It is important that most people create a Will; however three quarters of adults do not. Most people have not created a will, and many of them may have used one of the following excuses:

• “It’s obvious who will get my possessions anyway.”

This is a dangerous, yet common misconception. While it may be obvious to you, you will not be able to be consulted on where you want your assets to go.

For example, in a simple case, if you wanted everything passed on to your spouse, you may not have realised that without a Will, your loved one is stuck with a legal process which is many times more complicated and expensive than preparing a Will. Even if your entire estate was to pass to your spouse, what would happen if both of you were involved in a fatal accident?

• “I don’t have much, so there’s nothing worth fighting over.”

This could indeed be the case if you were writing your Will to come into effect today, but a Will is written to take effect sometime in the future.
Events and financial circumstances change. Your estate could be worth more in 6 months than it is right now.

• “I’ll be gone, so why do I care what happens to my estate?”

You can leave your estate to people or charities that mean something to you, or let the government decide how to distribute your estate. If you have no living relatives, the government will keep the money for themselves.

• “Everyone knows what I want to happen to my estate.”

As horrible as it sounds, close families can be driven apart when attempting to work together to divide an estate, It may be unlikely that siblings’ financial situations and motives will be completely aligned — one may want to sell items to raise cash, others may be sentimentally attached to heirlooms.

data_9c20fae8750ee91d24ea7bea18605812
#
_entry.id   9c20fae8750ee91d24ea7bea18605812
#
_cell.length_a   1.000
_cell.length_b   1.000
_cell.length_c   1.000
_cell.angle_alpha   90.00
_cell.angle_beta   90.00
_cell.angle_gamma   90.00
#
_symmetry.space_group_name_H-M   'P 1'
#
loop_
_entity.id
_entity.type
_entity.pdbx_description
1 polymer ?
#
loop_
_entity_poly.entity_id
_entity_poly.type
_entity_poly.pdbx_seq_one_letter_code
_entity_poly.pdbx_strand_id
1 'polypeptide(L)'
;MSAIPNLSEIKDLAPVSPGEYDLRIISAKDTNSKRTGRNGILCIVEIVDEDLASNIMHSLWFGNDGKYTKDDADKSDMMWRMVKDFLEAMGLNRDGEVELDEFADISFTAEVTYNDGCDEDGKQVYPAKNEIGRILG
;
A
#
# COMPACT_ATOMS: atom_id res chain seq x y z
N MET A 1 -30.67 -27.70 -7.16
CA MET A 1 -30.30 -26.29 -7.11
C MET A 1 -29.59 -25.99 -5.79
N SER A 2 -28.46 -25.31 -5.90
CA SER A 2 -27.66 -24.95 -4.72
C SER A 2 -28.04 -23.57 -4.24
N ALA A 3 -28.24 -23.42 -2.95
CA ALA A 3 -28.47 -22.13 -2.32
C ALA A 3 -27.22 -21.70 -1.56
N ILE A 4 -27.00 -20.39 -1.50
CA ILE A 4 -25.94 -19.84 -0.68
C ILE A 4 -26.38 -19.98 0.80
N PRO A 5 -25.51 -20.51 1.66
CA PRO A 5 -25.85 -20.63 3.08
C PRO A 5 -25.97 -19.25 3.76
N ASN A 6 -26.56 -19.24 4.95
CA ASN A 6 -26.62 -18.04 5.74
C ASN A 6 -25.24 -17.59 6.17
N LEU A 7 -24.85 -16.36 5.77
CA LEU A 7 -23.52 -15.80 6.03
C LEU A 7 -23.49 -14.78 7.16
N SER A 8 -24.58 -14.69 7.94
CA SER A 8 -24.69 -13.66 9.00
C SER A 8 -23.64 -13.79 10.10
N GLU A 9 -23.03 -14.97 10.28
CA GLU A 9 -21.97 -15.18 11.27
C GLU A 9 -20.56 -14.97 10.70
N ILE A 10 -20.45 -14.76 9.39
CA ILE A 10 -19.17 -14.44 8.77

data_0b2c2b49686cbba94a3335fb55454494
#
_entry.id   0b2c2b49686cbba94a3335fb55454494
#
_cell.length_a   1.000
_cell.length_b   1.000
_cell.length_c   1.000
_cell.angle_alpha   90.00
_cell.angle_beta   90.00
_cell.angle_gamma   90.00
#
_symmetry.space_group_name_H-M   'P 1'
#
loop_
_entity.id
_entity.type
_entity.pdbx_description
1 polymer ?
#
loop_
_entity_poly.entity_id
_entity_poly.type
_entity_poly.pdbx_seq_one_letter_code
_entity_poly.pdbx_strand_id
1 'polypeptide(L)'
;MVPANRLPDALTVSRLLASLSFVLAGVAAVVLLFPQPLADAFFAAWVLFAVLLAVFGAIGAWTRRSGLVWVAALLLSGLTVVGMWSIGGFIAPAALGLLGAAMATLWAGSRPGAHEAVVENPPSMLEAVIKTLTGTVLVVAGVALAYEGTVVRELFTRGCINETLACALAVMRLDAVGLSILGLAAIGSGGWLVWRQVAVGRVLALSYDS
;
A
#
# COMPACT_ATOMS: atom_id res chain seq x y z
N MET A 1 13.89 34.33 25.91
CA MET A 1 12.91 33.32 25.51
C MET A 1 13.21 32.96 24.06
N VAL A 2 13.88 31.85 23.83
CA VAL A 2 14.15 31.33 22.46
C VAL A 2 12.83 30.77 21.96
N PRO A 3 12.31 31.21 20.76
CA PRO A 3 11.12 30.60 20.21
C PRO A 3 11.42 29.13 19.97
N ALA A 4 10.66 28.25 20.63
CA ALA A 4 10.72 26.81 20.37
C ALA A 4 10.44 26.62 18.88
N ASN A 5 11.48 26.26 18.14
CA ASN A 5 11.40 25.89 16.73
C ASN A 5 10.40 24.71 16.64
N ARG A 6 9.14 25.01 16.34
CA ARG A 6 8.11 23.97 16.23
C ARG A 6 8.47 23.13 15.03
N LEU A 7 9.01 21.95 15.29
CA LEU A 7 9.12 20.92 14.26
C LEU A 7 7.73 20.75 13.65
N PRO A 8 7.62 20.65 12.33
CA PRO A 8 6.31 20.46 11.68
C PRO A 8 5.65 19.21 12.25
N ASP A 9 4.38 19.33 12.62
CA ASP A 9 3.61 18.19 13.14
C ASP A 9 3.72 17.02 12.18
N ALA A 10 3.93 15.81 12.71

Creating a will would reduce the chances of that happening, laying out what people would be getting in writing.

• “I don’t need a Will until I’m older.”

It is very unlikely that we will know when our own death is imminent. There is absolutely no reason to wait, but there are countless advantages to taking care of it now.

• “I did mine years ago, it’s taken care of.”

Think back to when you created your will; now compare it to what your life is like now. Maybe you’ve gotten married or had children. Don’t you want them to be a beneficiary?

When major life events occur you will want to update your Will.

By now, you should be convinced that everybody should have a legal Will. It is irresponsible not to have one, no matter what your personal circumstance. Given the tools available today that make the process far more accessible and less intimidating than making an appointment with a lawyer, you shouldn’t have any more excuses.